This is Michael Lortz’ fifth and final piece as part of his June residency at FanGraphs. Lortz covers the Tampa Bay baseball market for the appropriately named Tampa Bay Baseball Market and has previously published work in the Community pages, as well. You can find him on Twitter, as well. Read the work of all our residents here.
During my month here at FanGraphs, I’ve given an overview of the Rays’ attendance problems, detailed their need to attract millennials, compared them to other small-market teams, and discussed how their marketing strategy differs from local minor-league competition. Today, I want to end my time as June resident by talking about how baseball attendance in Tampa Bay will fare in the second half of 2017.
On June 24th, the Rays played their 41st game at Tropicana Field this year. Their average attendance at that point was 14,930. Of course, this is the lowest average attendance of any team in the Major Leagues, but it is also the Rays’ third-lowest midseason average attendance since 2007. Only in 2007 (when they were still the Devil Rays) and 2015 (the first post-Maddon year) was average attendance lower at the halfway point.
The following graph depicts Rays’ average attendance at Game 41 since 2007.
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This is Michael Lortz’ fourth piece as part of his June residency at FanGraphs. Lortz covers the Tampa Bay baseball market for the appropriately named Tampa Bay Baseball Market and has previously published work in the Community pages, as well. You can find him on Twitter, as well. Read the work of all our residents here.
There’s been a lot of circumstantial and empirical evidence showing winning baseball games has an effect on the amount of tickets purchased in subsequent games. In 2008, Michael Davis of the Department of Economics at the University of Missouri-Rolla (now Missouri S&T) concluded that team success leads to greater attendance. However, Davis’s study had a huge flaw. He limited his study to “only the ten major league baseball teams that have played in the same city for over 100 years. This list includes five National League teams: the Chicago Cubs, Cincinnati Reds, Philadelphia Phillies, Pittsburgh Pirates and St. Louis Cardinals; and five American League teams: the Boston Red Sox, Chicago White Sox, Cleveland Indians, Detroit Tigers and New York Yankees.”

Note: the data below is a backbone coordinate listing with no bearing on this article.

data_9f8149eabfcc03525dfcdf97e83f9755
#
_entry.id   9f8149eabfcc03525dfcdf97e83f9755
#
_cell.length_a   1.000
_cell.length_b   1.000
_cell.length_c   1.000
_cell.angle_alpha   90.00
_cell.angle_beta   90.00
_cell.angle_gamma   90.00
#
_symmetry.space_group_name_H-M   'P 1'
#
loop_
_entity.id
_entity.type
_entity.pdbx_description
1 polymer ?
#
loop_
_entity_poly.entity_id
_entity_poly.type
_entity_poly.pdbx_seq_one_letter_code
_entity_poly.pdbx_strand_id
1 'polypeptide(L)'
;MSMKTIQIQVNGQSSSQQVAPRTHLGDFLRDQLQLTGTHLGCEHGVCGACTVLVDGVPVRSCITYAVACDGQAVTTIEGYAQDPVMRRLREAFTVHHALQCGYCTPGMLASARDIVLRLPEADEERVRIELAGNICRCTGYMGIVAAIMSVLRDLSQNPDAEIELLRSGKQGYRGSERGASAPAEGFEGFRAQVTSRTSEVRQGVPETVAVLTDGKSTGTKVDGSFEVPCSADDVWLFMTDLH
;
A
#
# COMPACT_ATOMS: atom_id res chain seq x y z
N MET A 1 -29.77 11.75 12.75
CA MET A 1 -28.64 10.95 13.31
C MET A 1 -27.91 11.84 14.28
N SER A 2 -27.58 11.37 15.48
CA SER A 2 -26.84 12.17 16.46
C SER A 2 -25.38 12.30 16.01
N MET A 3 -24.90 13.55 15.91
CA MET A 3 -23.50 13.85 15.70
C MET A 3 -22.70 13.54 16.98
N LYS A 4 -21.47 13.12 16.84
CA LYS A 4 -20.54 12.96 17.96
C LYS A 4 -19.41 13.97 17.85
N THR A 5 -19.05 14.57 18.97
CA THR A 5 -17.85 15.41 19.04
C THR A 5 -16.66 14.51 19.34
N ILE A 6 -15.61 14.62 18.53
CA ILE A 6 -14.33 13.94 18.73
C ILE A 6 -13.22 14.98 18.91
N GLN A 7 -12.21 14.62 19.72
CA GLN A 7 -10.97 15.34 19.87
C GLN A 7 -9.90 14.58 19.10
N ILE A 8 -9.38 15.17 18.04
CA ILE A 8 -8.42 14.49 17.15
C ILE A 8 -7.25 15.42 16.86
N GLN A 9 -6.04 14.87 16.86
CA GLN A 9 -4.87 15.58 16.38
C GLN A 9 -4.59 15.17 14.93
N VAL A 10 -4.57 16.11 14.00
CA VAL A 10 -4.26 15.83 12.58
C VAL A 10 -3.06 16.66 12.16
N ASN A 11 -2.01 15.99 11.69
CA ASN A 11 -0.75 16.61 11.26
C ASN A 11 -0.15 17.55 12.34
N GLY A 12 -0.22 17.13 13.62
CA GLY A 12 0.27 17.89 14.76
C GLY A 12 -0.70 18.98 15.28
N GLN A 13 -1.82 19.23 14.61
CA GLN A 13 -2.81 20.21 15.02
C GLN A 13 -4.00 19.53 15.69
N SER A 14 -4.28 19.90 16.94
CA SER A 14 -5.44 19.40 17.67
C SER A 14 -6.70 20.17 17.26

For the sake of determining whether wins matter, that’s way too small of a sample size. Davis might have had enough data points, but his data points were not representative of the wide array of situations with which franchises must contend.
In 2012, Dan Lependorf wrote a post for The Hardball Times concerning the relationship between wins, attendance, and payroll. Whereas Davis went deep in time for a few teams, Lependorf analyzed every team from 2000 to 2011. Lependorf concluded that the relationship between wins and attendance produced an R-squared of .27. There was an even stronger correlation to attendance and wins the previous season (R-squared = .3). Attendance in a season featured an even stronger relationship to attendance level in the previous season (R-squared = .8).
Every sports team in every city will draw at least one fan. In Major League Baseball, we can also guarantee that every team will win at least one game. We can also guarantee a top level of attendance depending on the maximum capacity of the stadium. For the Rays, that would be 40,135 times 81 — or 3,250,935. And, of course, the most wins the Rays can have in the regular season is 162.
Since 1999 (excluding their inaugural season), the Rays have averaged 1.4 million fans and 75 wins per season. They’ve had eight seasons over 75 wins and nine seasons over 1.4 million fans. Since 1999, the correlation between the Rays’ winning percentage and attendance per game produces an R-squared value of .52.
That is almost double the correlation Davis found for teams. So despite the claims that wins don’t matter to attendance in Tampa Bay, they do. To a point.
This is Michael Lortz’ third piece as part of his June residency at FanGraphs. Lortz covers the Tampa Bay baseball market for the appropriately named Tampa Bay Baseball Market and has previously published work in the Community pages, as well. You can find him on Twitter, as well. Read the work of all our residents here.
In my recent interview with Rays President Brian Auld, he stated that a goal of the Rays’ front office was to reach a league-average annual attendance mark. Last year, MLB average attendance was approximately 2.4 million per club. Rays attendance was 47% below that mar. Since Stu Sternberg bought the team in 2005, the Rays have never been close to league average. The closest they’ve been is 23% below in 2009.
Here’s the Rays’ attendance compared to league average since 2006: